Screenwriting Tricks for Authors

Preptober and Nanowrimo: Write that book!

In case there’s anyone who doesn’t know, November is Nanowrimo – National Novel Writing Month. The goal of Nanowrimo is to bash through 50,000 words of a novel in a single month.

I could not be more supportive of this idea—it gives focus and a nice juicy competitive edge—I mean, crowd support!—to an endeavor that can seem completely overwhelming when you’re facing it all on your own. Through peer pressure and the national and international focus on the event, Nanowrimo forces would-be writers—and just us lazy ones! —to commit. It’s easy to get caught up in and carried along by thewriting frenzy of tens of thousands, probably hundreds of thousands, of “Wrimos.” And I know lots of novelists who started novels during Nanowrimo that went on to sell, sometimes sell big.

Nanowrimo works.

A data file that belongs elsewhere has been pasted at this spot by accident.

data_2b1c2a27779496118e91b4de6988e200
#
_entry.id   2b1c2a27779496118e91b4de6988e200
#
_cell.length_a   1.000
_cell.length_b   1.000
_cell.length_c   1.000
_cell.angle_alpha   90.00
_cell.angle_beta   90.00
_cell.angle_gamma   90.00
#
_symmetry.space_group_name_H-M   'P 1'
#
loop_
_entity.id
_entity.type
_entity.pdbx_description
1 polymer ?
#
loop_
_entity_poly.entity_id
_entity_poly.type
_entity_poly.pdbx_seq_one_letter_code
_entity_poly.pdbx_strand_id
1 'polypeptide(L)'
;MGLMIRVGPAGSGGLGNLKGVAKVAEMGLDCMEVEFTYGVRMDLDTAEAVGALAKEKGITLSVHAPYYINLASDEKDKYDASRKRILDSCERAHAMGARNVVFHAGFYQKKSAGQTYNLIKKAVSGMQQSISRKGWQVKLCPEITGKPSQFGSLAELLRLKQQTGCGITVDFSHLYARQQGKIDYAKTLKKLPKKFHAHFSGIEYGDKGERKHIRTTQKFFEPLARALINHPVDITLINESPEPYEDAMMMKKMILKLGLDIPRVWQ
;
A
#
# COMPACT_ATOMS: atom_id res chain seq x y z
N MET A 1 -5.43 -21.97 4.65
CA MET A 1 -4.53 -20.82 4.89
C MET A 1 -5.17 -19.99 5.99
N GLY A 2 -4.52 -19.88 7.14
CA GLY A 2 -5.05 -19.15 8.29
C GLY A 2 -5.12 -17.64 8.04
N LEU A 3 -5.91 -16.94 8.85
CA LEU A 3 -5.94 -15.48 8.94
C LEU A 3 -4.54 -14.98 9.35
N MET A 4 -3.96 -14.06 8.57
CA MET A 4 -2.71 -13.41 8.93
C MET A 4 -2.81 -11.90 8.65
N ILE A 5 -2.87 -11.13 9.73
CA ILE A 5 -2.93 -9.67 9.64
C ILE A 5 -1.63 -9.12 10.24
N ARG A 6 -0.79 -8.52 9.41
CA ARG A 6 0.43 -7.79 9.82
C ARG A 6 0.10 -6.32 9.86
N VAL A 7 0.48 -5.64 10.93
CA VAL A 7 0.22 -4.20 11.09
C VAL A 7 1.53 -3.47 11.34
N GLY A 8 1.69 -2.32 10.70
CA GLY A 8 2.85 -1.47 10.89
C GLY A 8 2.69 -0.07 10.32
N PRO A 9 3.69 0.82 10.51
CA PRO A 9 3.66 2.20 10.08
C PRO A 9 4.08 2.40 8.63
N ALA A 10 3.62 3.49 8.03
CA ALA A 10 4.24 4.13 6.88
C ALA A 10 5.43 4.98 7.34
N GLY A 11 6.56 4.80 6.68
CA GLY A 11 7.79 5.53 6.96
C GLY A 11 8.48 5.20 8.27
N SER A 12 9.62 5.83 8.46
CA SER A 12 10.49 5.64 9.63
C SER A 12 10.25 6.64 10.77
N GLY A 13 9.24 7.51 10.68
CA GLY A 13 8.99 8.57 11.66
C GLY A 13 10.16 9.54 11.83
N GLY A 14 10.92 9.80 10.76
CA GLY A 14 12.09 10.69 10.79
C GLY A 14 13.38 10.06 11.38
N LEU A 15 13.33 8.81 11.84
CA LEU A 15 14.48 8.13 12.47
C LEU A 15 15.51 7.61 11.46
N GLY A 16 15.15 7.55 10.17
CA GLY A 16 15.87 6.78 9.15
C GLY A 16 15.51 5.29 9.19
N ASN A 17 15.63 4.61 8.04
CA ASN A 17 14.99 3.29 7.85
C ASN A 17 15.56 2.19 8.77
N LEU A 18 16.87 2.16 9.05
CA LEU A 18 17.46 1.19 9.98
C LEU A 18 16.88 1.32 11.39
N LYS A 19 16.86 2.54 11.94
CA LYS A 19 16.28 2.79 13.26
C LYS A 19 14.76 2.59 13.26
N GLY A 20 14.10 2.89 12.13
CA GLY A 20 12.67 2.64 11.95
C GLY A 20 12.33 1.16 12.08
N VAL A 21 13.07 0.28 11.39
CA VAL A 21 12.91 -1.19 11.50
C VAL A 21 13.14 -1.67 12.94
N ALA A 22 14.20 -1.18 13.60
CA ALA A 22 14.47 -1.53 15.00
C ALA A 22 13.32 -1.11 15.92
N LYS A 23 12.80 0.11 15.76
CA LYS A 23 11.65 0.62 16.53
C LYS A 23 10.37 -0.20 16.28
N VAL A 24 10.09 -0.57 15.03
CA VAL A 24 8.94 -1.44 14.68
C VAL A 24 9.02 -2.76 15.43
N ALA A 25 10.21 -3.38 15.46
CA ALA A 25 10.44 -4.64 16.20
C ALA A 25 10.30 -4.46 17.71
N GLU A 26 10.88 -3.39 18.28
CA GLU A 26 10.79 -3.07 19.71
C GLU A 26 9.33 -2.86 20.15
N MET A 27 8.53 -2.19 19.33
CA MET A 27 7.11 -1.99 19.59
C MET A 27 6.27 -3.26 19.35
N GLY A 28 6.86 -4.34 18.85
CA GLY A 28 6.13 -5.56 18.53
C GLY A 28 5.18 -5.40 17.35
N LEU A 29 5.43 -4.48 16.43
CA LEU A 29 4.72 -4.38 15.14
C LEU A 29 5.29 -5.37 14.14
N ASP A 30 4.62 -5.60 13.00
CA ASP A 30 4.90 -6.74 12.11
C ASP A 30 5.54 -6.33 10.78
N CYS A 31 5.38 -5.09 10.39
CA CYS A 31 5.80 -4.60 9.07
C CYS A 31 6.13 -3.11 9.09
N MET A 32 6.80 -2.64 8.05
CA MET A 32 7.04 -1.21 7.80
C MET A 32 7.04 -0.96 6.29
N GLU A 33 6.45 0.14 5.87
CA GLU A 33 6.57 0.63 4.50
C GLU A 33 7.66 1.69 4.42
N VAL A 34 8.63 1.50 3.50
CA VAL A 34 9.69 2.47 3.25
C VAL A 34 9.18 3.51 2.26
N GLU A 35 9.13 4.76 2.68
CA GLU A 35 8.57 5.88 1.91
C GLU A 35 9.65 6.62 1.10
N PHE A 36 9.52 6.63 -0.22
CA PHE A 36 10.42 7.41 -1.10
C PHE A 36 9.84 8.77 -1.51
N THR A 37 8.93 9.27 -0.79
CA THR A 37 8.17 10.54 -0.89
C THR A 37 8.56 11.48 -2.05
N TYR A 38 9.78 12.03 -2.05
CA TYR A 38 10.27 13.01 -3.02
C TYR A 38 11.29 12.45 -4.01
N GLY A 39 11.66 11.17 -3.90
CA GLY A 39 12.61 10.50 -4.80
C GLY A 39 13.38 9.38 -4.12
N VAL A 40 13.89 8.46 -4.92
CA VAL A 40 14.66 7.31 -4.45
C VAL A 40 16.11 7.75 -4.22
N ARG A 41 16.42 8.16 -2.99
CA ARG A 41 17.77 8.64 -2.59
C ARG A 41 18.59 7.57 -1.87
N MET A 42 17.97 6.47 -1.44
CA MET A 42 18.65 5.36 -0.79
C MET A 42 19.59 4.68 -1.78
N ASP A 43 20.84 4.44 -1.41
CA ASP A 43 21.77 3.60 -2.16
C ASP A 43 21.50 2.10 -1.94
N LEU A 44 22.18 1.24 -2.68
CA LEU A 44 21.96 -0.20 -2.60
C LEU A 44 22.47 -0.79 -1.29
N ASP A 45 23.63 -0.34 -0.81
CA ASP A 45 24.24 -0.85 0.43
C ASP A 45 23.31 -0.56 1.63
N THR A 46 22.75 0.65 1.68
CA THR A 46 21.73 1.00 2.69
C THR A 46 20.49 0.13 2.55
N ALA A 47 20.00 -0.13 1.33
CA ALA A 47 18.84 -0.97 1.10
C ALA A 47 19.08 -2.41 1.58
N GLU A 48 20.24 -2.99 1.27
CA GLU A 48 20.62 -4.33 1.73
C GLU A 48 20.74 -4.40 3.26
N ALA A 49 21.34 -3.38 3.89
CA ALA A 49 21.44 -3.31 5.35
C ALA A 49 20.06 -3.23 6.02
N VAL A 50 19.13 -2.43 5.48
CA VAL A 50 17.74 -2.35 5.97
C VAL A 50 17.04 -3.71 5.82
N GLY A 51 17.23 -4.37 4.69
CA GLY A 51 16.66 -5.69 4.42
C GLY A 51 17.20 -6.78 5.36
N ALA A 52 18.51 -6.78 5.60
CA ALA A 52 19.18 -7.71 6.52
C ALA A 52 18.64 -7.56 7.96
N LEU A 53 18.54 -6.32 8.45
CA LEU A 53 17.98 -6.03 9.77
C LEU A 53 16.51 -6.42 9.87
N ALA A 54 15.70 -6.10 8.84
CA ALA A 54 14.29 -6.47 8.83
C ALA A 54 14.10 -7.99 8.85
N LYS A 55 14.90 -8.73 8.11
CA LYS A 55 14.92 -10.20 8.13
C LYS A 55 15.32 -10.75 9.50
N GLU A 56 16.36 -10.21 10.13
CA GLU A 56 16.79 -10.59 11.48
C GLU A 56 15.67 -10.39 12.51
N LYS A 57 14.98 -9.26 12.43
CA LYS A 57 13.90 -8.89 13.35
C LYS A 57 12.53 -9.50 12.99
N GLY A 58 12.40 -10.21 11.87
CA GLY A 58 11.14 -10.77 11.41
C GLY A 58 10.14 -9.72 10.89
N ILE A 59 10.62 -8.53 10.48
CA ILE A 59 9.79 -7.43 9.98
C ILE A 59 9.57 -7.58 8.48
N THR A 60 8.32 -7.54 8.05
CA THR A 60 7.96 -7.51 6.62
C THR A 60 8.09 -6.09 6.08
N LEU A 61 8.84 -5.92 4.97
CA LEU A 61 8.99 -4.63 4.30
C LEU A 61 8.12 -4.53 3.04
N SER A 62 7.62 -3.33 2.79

view of floating open book from stacked books in library

Photo by Jaredd Craig on Unsplash

But I’m not a big fan of sitting down and typing Chapter One at the top of a blank screen and seeing what comes out from there. It may be fine—but it may be a disaster, or something even worse than a disaster: an unfinished book. And it doesn’t have to be.

If you’re going to put a month aside to write 50,000 words, doesn’t it make a little more sense to have worked out the outline, or at least an overall roadmap, before November 1? I am pretty positive that in most cases far more writing, and far more professional writing, would get done in November if Wrimos took the month of October—at least—to really think out some things about their story and characters, and where the whole book is going.

Even a half hour per day in October, even fifteen minutes a day, thinking about what you really want to be writing will do your potential novel (or script) worlds of good. Because even if you never look at that prep work again, your brilliant subconscious. mind will have been working on it for you for a whole month.

Let’s face it—we don’t do this mystical thing called writing all by ourselves, now, do we?

But I also want to stress this:

You don’t have to do Nanowrimo!

If signing up and doing word counts and getting badges isn’t your thing, don’t do it. You can get just as much done by committing to the next two months of writing.

So I’m doing a weekly post with the basics you need to chart out or outline your story, act by act, with links to previous posts that go into more detail.

More here